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Components of Electrical Signal Control


Push button and control switches Switches are installed in circuits to apply a current to a load or to interrupt the circuit. These switches are divided into pushbuttons and control switches. Control switches are mechanically detented in the selected position. The switch position remains unchanged until a new switch position is selected. Example: Light switches in the home. Push button switches only maintain the selected position as long as the switch is actuated (pressed). Example: Bell push.
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Components of Electrical Signal Control Normally Open Contact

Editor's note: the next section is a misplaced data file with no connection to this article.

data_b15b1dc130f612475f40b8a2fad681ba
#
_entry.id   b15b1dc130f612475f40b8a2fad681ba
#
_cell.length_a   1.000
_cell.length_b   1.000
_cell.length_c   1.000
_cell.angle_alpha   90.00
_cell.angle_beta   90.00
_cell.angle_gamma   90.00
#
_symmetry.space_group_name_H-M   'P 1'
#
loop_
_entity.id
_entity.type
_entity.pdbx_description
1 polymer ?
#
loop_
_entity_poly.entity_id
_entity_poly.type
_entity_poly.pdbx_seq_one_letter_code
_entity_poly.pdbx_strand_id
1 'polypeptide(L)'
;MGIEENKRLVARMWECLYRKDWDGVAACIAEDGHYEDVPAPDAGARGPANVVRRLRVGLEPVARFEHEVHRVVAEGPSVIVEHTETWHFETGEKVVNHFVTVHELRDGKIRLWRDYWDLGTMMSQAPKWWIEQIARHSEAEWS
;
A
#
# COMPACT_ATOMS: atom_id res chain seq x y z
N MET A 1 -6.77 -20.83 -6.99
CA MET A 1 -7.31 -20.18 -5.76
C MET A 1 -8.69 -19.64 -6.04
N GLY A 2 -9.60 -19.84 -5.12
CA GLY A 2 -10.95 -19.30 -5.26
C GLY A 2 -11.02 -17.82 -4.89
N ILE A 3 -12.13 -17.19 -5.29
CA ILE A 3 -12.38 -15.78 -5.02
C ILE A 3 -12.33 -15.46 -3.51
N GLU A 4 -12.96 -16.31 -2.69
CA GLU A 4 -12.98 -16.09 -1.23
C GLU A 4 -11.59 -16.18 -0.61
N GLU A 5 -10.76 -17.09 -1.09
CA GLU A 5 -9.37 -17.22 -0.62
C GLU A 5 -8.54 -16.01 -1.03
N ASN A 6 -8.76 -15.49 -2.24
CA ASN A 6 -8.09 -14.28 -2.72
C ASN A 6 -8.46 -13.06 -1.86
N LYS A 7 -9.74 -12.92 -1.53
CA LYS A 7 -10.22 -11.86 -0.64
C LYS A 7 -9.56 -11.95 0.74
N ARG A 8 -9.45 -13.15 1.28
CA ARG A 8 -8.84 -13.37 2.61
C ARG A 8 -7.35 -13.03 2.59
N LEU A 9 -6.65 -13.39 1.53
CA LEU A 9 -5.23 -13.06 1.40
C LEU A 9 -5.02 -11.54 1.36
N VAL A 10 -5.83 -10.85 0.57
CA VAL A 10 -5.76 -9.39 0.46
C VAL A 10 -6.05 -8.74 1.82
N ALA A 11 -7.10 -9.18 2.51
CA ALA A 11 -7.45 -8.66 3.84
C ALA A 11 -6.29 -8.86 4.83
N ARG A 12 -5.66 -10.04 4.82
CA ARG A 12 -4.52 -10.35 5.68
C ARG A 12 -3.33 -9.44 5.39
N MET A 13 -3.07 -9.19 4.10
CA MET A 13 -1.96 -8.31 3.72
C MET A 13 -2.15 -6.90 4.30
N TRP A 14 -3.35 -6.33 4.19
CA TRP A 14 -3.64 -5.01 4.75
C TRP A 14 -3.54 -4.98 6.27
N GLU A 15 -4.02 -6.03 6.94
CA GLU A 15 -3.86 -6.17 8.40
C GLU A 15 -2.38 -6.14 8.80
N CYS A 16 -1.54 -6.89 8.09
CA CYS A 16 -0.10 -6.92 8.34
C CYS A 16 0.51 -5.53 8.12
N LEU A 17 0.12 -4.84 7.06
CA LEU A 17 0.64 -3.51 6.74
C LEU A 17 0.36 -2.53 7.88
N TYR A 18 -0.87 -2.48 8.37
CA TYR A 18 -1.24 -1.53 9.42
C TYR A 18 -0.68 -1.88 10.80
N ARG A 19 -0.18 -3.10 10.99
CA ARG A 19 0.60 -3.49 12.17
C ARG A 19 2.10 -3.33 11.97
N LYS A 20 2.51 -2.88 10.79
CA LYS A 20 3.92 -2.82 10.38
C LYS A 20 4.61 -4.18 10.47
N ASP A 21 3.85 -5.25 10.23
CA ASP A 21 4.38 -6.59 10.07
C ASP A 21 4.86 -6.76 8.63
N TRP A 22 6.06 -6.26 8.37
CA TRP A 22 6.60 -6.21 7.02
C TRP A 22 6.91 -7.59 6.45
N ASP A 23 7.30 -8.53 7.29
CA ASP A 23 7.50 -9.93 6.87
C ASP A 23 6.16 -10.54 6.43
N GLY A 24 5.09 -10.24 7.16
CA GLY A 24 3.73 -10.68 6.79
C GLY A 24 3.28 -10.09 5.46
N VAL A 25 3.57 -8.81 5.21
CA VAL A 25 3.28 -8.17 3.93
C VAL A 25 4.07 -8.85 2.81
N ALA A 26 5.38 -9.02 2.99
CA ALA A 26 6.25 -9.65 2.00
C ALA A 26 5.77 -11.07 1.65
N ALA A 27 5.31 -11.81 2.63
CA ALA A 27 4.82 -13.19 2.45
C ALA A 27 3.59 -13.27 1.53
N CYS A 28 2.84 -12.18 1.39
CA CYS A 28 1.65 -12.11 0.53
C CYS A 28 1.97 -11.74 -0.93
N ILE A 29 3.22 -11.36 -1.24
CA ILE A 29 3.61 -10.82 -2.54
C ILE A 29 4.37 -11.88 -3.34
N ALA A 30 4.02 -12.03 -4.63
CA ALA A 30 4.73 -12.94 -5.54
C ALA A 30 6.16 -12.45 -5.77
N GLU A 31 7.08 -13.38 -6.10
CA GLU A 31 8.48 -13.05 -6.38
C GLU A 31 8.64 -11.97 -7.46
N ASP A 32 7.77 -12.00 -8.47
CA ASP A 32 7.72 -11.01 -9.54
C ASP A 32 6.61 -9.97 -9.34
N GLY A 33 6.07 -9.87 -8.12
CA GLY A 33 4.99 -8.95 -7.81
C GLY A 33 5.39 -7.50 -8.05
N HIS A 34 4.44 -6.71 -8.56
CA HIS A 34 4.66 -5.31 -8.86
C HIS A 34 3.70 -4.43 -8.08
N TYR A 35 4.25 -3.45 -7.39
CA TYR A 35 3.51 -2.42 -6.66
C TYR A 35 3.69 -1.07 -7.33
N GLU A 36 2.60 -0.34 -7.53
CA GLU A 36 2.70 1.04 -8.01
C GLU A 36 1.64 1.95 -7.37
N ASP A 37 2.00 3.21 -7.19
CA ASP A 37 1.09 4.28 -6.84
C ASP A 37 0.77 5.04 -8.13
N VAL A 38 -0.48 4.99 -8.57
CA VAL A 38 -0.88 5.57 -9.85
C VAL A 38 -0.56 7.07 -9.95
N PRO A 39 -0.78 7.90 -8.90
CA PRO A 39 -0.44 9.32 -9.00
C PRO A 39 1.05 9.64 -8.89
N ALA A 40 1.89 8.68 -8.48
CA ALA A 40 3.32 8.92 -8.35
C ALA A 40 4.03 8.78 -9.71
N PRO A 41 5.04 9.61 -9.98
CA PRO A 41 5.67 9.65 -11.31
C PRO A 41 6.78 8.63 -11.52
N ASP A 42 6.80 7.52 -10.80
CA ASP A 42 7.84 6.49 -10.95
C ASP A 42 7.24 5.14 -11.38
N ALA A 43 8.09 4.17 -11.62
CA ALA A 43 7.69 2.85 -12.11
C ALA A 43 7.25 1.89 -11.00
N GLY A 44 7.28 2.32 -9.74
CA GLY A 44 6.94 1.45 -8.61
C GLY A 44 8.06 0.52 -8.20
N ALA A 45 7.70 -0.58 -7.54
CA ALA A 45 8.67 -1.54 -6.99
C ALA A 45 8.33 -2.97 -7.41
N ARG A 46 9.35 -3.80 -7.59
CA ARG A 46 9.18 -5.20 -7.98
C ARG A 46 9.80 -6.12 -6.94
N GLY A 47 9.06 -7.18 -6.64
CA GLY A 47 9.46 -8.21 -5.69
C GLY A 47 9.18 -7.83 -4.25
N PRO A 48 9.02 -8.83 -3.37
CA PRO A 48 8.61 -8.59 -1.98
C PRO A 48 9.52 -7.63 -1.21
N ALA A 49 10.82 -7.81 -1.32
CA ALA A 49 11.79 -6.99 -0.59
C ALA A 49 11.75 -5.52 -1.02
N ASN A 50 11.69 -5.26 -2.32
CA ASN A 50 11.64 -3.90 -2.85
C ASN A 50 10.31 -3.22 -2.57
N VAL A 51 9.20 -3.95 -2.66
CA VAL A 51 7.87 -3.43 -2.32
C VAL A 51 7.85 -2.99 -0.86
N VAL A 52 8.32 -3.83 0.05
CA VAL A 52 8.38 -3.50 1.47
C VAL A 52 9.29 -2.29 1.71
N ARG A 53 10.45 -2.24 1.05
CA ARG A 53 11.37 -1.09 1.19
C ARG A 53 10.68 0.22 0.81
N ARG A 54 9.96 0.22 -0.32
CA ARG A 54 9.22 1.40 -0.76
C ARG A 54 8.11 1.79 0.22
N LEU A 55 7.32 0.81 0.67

In the case of a normally open contact, the circuit is open if the switch is in its initial position (not actuated). The circuit is closed by pressing the push button current flows to the load. When the plunger is released, the spring returns the switch to its initial position, interrupting the circuit.

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Components of Electrical Signal Control Normally Close Contact


In this case, the circuit is closed when the switch is in its initial position. The circuit is interrupted by pressing the pushbutton.

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Components of Electrical Signal Control Changeover Contact


The changeover contact combines the functions of the normally open and normally closed contacts in one device. Changeover contacts are used to close one circuit and open another in one switching operation. The circuits are momentarily interrupted during changeover.